The process involves both screening and assessment components. The screening aims to determine the presence of drug or alcohol dependency and to determine if treatment would be beneficial for the individual. A comprehensive chemical dependency evaluation usually takes around one to two hours to complete. During this time, the patient will undergo an interview covering topics such as their substance use history, previous treatment experiences, medical background, as well as aspects related to their work, recreation, and family life. There are several different questionnaires used because each questionnaire has its own focus, purpose, and target population. These questionnaires are designed to gather specific information about an individual’s substance use, patterns, and associated consequences.

Here are some commonly used screening questionnaires:

  1. CAGE Questionnaire: The CAGE questionnaire is a brief self-report tool that assesses alcohol use disorders. It consists of four questions that inquire about feeling the need to cut down on drinking, being annoyed by criticism of drinking, feeling guilty about drinking, and using alcohol as an eye-opener in the morning.
  2. AUDIT (Alcohol Use Disorders Identification Test): AUDIT is a comprehensive screening tool that assesses alcohol consumption patterns, alcohol-related problems, and alcohol dependence. It consists of 10 questions covering various aspects of alcohol use and related consequences.
  3. DAST-10 (Drug Abuse Screening Test): The DAST-10 is a self-report questionnaire used to assess drug use and related problems. It consists of 10 questions that cover a range of substances and inquire about the frequency and consequences of drug use.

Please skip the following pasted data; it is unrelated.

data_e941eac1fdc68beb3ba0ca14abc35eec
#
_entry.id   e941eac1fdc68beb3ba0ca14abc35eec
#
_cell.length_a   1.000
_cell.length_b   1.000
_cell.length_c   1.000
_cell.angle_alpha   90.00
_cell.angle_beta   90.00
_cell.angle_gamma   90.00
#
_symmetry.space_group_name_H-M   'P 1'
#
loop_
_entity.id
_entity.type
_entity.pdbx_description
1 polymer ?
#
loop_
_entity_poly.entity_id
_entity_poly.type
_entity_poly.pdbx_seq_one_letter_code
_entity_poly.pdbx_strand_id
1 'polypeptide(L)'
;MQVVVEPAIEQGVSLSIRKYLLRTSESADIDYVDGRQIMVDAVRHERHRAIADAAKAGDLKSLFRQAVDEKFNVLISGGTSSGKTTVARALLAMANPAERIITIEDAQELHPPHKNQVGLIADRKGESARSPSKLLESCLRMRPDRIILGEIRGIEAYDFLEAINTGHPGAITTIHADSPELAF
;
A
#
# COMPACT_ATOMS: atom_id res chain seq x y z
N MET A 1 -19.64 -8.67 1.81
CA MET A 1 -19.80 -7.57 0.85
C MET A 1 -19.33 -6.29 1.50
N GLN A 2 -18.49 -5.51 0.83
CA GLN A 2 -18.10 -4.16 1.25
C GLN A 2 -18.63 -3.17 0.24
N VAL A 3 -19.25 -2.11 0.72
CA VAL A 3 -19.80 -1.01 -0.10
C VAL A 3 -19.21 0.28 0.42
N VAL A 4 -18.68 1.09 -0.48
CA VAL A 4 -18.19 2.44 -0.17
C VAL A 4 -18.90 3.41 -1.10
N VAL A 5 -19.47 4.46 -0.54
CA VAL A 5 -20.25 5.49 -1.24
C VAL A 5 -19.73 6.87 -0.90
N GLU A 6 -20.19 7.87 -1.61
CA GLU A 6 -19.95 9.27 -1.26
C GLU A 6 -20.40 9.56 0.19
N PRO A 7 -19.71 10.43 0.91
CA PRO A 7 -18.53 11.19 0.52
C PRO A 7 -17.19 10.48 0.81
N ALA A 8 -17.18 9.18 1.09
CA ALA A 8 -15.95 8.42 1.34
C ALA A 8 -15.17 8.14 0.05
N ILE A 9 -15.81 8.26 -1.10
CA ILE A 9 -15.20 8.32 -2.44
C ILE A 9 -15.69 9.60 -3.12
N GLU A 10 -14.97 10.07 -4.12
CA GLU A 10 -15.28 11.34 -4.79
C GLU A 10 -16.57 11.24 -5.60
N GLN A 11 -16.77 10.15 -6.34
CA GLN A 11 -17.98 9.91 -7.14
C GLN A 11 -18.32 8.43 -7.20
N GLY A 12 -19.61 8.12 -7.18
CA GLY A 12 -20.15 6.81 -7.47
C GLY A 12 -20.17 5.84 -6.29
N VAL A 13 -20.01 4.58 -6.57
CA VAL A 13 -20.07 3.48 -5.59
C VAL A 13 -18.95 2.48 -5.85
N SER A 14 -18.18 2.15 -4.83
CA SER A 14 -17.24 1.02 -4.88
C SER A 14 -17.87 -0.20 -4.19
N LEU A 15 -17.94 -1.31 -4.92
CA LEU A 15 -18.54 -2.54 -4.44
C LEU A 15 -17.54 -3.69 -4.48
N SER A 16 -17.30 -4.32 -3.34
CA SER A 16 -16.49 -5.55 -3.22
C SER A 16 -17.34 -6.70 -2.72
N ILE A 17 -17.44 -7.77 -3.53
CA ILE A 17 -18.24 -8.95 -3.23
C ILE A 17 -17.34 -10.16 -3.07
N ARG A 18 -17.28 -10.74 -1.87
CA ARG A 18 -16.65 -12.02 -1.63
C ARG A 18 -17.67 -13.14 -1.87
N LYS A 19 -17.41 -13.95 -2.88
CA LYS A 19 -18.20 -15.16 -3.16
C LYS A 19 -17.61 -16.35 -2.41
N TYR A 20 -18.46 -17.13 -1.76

4. ASI (Addiction Severity Index): The ASI is a comprehensive interview-based assessment tool that assesses the severity of substance use and related problems across various domains. It covers areas such as substance use, medical status, employment, family/social relationships, legal issues, and psychiatric status.
  5. DAST-20 (Drug Abuse Screening Test – 20): Similar to DAST-10, the DAST-20 is an extended version that provides a more comprehensive assessment of drug use and related problems. It includes 20 questions that cover a wider range of substances and associated consequences.
  6. SASSI (Substance Abuse Subtle Screening Inventory): The SASSI is a self-report tool designed to identify individuals at risk for substance abuse or dependence. It assesses various areas, including recent substance use, denial of substance-related problems, and the presence of defensive or distorted attitudes regarding substance use.
  7. MAST (Michigan Alcohol Screening Test): The MAST is a questionnaire that assesses alcohol use and related consequences. It consists of 22 questions that cover aspects such as alcohol-related problems, social consequences, and drinking behaviors.
  8. CRAFT (The Comprehensive Alcohol Screening Instrument for Adolescents): CRAFT is a screening tool specifically designed for assessing alcohol-related issues in adolescents. It includes questions that address alcohol use, consequences, and family dynamics related to adolescent drinking.

Below are examples of the common questions from the screening:

Medical History:

  1. Do you have any current medical concerns?
  2. Do you have a healthcare provider?
  3. When was your most recent appointment?
  4. What concerns were identified during your last appointment?
  5. What medications are you currently taking?

Substance Use History:

  1. How often do you use alcohol?